ISU EPRC assists with development of solar power crate to transform disaster response

The solar power crate will feature solar panels to provide continuous power to communities in need. Photo by Omar de Kok-Mercado / Iowa State University

In times of natural disaster or emergency, the Iowa Army National Guard strives to maintain a rapid response time. In such times, access to flexible, mobile power sources is crucial. In order to provide this power, the Electric Power Research Center (EPRC) at Iowa State University has received a $172,000 grant from the Iowa Economic Development Authority to develop a solar power crate to be installed at Camp Dodge in Johnston, Iowa. Funding for the grant is coming from the American Recovery and Reinvestment Act.

So what exactly is a solar power crate? EPRC Director Anne Kimber describes a crate as a portable energy source that could transform disaster response.

“Imagine a green box, a shipping crate, that a truck brings to your neighborhood, a nearby gas station, your city hall, your grocery store or maybe a cell tower after a disaster that led to loss of power and communications,” Kimber said. “On the outside of the shipping crate are outlets to charge your cell phones, your car, to plug in electric stoves or supply a food truck, to plug in motors to pump gas for vehicles, to provide air conditioning or heating for a care facility or to pump water out of flooded basements.”

On Aug. 10, 2020, Iowa was hit by a derecho which left 256,000 customers without power and 2,500 power lines in need of repair, according to Alliant Energy.

For this project, a variety of people are coming together: From ISU’s Department of Electrical and Computer Engineering, Professor Venkataramana Ajjarapu and Assistant Professors Zhaoyu Wang and Hugo Villegas Pico; from ISU’s Department of Mechanical Engineering, Assistant Professor Chao Hu; from ISU’s Architecture program, Associate Professors Ulrike Passe and Rob Whitehead. These Iowa State faculty members are accompanied by a student senior design team; electrical engineering undergraduate student intern Hoang Dang; and electrical engineering graduate students Jinqiang Liu and Nick David. All of these ISU faculty and students are partnering with SunCrate (Sioux City), PowerFilm Solar (Ames) and the Iowa Army National Guard (Camp Dodge). The project aims to provide easily-transported, flexible power generation and storage within a standard military shipping crate for rapid disaster response and other uses by the guard.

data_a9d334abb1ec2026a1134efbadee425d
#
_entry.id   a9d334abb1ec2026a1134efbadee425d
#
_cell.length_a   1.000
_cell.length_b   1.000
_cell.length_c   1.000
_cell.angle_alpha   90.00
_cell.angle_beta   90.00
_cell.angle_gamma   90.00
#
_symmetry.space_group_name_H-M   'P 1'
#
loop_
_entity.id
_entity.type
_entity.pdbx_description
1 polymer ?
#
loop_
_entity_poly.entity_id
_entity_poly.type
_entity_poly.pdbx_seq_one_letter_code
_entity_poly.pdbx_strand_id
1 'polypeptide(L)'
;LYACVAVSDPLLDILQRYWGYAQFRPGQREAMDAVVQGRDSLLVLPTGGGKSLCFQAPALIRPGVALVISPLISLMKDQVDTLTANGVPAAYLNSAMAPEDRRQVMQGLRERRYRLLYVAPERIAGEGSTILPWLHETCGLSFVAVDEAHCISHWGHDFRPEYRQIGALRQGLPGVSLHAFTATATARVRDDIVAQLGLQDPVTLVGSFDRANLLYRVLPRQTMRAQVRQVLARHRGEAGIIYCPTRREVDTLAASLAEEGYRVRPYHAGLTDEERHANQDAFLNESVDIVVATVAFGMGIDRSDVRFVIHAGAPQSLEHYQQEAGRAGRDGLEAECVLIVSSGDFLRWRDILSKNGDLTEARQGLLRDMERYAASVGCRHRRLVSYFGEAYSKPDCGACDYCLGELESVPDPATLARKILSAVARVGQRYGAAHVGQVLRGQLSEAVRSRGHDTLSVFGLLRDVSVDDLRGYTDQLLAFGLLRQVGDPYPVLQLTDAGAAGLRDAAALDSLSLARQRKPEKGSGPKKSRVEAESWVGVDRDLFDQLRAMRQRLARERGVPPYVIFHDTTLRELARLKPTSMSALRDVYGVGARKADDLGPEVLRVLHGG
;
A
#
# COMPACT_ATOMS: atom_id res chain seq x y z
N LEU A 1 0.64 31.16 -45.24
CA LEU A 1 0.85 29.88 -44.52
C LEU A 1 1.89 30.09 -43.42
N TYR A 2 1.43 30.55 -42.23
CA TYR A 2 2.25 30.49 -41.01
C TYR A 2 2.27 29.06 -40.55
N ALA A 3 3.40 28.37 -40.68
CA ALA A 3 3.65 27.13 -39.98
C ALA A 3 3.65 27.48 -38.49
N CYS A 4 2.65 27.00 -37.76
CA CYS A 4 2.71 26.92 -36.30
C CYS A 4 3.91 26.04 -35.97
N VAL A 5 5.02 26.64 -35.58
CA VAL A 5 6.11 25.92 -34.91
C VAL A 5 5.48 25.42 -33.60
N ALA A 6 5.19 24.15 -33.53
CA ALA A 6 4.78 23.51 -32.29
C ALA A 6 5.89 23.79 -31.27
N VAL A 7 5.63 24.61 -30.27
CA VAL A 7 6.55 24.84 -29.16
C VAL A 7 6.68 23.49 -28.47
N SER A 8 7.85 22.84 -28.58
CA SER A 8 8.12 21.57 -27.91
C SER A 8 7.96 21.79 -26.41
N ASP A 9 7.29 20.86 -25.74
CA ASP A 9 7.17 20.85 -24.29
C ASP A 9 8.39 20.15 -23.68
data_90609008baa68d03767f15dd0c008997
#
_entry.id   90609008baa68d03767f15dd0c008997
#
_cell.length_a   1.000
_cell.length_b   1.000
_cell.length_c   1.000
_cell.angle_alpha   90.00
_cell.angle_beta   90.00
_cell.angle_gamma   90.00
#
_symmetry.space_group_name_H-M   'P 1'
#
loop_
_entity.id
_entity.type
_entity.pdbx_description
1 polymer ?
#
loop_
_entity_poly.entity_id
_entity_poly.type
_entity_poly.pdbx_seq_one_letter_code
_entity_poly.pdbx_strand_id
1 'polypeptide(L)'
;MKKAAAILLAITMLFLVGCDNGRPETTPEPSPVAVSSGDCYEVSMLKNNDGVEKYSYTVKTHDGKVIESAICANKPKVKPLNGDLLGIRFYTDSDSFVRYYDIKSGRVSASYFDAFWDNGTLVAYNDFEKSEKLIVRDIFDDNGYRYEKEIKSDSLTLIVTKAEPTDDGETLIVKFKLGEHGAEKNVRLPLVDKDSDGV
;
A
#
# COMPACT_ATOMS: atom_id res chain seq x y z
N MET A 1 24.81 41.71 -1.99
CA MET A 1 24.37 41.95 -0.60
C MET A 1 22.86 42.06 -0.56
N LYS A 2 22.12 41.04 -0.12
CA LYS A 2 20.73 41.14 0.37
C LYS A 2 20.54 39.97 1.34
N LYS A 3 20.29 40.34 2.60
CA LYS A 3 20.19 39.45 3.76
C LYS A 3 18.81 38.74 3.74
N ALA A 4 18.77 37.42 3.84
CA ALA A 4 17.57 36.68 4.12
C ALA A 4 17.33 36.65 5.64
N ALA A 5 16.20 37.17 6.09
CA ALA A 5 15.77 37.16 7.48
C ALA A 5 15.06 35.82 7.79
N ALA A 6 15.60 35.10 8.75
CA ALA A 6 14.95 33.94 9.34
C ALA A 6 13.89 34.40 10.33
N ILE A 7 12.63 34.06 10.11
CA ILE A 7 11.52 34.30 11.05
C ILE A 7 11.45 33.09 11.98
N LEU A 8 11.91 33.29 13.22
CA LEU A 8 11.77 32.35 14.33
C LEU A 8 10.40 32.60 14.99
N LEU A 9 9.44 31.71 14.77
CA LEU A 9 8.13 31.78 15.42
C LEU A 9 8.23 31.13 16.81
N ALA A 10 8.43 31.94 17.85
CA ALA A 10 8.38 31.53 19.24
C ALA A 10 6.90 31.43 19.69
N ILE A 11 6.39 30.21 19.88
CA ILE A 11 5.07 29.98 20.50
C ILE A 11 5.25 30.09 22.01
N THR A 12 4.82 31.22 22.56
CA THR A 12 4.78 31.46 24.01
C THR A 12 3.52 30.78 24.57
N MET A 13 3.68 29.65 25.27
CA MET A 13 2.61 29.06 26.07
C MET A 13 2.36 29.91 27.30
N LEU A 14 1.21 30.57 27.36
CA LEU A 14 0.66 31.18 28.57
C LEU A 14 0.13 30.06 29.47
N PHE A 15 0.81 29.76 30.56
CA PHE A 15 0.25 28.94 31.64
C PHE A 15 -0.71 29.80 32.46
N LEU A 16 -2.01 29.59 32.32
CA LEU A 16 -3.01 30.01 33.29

The teams design, construct and deploy a prototype modified, 20-foot shipping power crate. The crate is entirely self-contained with all equipment, metering, data displays and controls to interconnect with other local distributed generation functioning within a microgrid. It also features Supervisory Control and Data Acquisition (SCADA) with real-time displays so that the performance and operating characteristics can be measured and optimized as experience is gained. As part of this project, the teams will evaluate the long-term reliability of battery storage based on early-life, high-precision measurements of charging efficiency.

This innovation is much needed. Recent weather disasters such as the Iowa derecho on Aug. 10, 2020, and hurricanes in the southern United States have shown that conditions can change in an instant. Strong winds and floods in these extreme storms leave thousands of people without power and communications, as well as create hazardous conditions with downed power lines and trees. This solar power crate technology would allow the Iowa Army National Guard to respond more quickly and effectively in these instances. Kimber said the crate has already proven to be effective.

Members of the team cook breakfast using power from the crate on the morning after the Aug. 10 Iowa derecho. The crate was able to quickly generate electricity when the city of Ames had lost power in many places due to storm damage.

“We had no idea on the morning of Aug. 10, when two of us were in the crate and the sirens went off, that we were about to be in the middle of a derecho,” Kimber said. “The next day, we were back at our undamaged crate cooking breakfast, as one of the rare sites in Ames that had electricity.”

The crate, and future crates that will be developed, are powered by batteries, which will arrive in the crates fully charged at the time of need. To allow for continuous power, the crates will feature several solar panels, which can be used to recharge the batteries. In most cases, the guard will be in charge of providing transportation and setting up the power crates. Additionally, each power crate will contain a video screen with instructions for assembling the solar panels. Kimber said the technology continues the progression of an exciting trend in renewable and mobile energy.

“This idea, of providing a source of renewable power with energy storage, is gathering more interest as renewable generation and storage get cheaper all time, and the controls to make them ‘plug and play’ get better, smarter and more reliable,” Kimber said. “ The mobility aspect is exciting, as we realize that we can provide solutions that help restore power and especially communications to communities.”

For more detailed information and photos showcasing the solar power crate, view this presentation created by Kimber for the EPRC.

 

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